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Flanders man accused of beating pregnant girlfriend held on bail


Mohammed Proctor, a 38-year-old convicted drug dealer who allegedly assaulted his pregnant girlfriend earlier this month and caused the woman to need emergency surgery to save the baby, was held on $150,000 cash bail or $300,000 bond after his arraignment in the Suffolk County Court Thursday morning.

Mr. Proctor, a Flanders resident, pleaded not guilty before State Supreme Court Justice Mark Cohen to all charges — which include two felonies for assault, four misdemeanors for assault and choking and two misdemeanors for endangering the welfare of a child.

In addition to the bail, an order of protection has been filed against Mr. Proctor on behalf of his girlfriend or his two children.

Southampton Town police arrested Mr. Proctor Aug. 4 after he attacked his girlfriend, who was seven months pregnant with his child, authorities said. Mr. Proctor was drunk when he hit the victim’s head and stomach, choked her and pushed her down the stairs, according to a law enforcement official.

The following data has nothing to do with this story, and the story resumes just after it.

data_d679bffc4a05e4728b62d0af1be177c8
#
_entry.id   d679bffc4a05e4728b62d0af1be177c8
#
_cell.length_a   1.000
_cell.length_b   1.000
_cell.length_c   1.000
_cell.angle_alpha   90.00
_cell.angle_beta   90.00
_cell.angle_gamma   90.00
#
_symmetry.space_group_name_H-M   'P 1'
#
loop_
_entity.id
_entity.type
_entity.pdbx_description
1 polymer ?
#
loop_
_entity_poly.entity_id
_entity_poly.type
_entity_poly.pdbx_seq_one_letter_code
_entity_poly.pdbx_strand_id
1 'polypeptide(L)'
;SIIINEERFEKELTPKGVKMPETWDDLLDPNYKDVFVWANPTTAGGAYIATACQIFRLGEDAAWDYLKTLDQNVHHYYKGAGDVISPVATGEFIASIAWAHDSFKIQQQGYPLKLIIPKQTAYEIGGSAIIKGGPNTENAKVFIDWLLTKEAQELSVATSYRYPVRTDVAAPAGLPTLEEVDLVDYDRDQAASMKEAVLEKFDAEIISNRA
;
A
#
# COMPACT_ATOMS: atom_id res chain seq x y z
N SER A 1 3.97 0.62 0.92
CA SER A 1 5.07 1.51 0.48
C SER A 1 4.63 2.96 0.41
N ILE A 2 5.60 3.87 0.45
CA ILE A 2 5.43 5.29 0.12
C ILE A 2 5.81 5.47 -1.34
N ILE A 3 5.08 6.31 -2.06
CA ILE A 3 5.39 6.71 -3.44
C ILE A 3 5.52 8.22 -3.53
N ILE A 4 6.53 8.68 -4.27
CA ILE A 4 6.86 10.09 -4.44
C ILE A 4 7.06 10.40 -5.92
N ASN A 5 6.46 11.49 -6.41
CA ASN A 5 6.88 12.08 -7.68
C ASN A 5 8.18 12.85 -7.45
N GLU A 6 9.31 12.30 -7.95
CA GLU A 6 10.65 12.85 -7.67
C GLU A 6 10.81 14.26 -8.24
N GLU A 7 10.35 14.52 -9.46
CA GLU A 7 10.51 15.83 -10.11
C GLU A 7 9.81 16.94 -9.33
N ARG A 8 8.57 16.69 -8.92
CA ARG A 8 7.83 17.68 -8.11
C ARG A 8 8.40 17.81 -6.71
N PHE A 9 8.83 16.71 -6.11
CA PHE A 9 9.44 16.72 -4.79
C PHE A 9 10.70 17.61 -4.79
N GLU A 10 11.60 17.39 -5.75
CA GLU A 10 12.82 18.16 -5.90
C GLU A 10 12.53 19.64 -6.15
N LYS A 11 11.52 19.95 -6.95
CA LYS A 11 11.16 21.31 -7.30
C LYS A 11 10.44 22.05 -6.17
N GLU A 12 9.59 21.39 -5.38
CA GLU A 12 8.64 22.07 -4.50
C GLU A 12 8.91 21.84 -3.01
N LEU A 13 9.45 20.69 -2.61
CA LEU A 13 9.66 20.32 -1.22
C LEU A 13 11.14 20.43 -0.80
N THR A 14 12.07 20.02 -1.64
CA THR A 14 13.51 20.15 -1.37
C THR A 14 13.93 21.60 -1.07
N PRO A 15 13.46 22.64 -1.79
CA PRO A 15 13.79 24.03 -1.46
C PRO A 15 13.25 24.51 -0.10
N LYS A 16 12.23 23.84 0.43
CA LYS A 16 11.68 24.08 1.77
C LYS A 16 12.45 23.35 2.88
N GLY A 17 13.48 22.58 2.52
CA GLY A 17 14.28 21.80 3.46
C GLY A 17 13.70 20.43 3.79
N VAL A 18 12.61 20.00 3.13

The woman was rushed to the hospital where she gave birth to a premature baby girl. The infant is still receiving care at Stony Brook University hospital, the DA said.

At the arraignment Thursday, prosecutor Shauna Kerr said Mr. Proctor’s girlfriend had to have her spleen and appendix removed and had two broken ribs. Their infant daughter has had seizure activity caused by the placenta detaching during the abuse, which caused stress and a lack of oxygen for the baby.

Police allegedly found Mr. Proctor hiding in his Flanders home with his 19-month-old son; the child was unharmed.

Ms. Kerr said due to Mr. Proctors “serious criminal history,” which includes drug, harassment, and possession of stolen property charges, Ms. Kerr asked for the bail as it was set. Defense attorney John Halverson reserved the right to negotiate bail at a later date.

Mr. Proctor’s case will go in front of the judge again on Sept. 30.

Mr. Proctor was one of two convicted drug dealers released from prison in 2012 following an investigation into the “credibility” of a Southampton Town police officer involved in the cases. He also filed a $50 million lawsuit against Southampton cops, alleging officers had illegally conducted a body cavity search and “threatened his son’s freedom” in order to get him to sign a false statement.

The civil suit was later dismissed, according to a Newsday report.

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